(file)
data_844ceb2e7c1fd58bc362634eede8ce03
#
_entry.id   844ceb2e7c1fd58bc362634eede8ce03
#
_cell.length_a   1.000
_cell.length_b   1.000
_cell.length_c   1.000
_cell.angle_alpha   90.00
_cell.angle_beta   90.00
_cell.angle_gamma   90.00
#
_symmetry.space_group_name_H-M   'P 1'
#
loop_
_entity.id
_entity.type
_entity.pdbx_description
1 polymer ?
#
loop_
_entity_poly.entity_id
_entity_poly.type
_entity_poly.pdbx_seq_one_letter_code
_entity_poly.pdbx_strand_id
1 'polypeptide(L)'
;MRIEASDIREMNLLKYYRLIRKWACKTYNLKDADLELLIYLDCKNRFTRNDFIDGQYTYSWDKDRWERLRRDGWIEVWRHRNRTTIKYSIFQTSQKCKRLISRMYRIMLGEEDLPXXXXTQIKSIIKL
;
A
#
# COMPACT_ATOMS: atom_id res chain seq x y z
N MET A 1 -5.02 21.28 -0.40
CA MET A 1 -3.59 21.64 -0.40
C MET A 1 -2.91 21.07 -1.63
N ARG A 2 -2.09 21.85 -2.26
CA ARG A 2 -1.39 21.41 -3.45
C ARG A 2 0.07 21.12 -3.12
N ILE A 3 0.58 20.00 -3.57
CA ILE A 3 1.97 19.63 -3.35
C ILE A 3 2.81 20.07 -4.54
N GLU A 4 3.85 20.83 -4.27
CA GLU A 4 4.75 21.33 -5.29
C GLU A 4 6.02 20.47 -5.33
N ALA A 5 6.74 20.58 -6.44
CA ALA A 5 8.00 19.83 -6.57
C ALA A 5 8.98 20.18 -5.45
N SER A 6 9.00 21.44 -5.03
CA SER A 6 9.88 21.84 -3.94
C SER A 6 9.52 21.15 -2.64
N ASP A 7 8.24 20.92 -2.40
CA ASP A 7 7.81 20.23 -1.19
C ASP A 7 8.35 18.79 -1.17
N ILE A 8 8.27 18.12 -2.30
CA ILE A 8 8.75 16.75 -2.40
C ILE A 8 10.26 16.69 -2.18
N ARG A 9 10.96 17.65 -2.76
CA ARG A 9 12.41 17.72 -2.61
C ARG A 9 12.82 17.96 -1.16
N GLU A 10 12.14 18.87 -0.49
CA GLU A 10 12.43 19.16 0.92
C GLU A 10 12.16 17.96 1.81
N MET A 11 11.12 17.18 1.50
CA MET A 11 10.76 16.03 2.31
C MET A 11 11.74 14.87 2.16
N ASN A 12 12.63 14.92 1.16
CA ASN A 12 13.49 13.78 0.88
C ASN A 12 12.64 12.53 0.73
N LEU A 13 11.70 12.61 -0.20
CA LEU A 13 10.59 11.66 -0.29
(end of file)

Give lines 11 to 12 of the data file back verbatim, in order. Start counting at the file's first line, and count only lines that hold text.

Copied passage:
#
_symmetry.space_group_name_H-M   'P 1'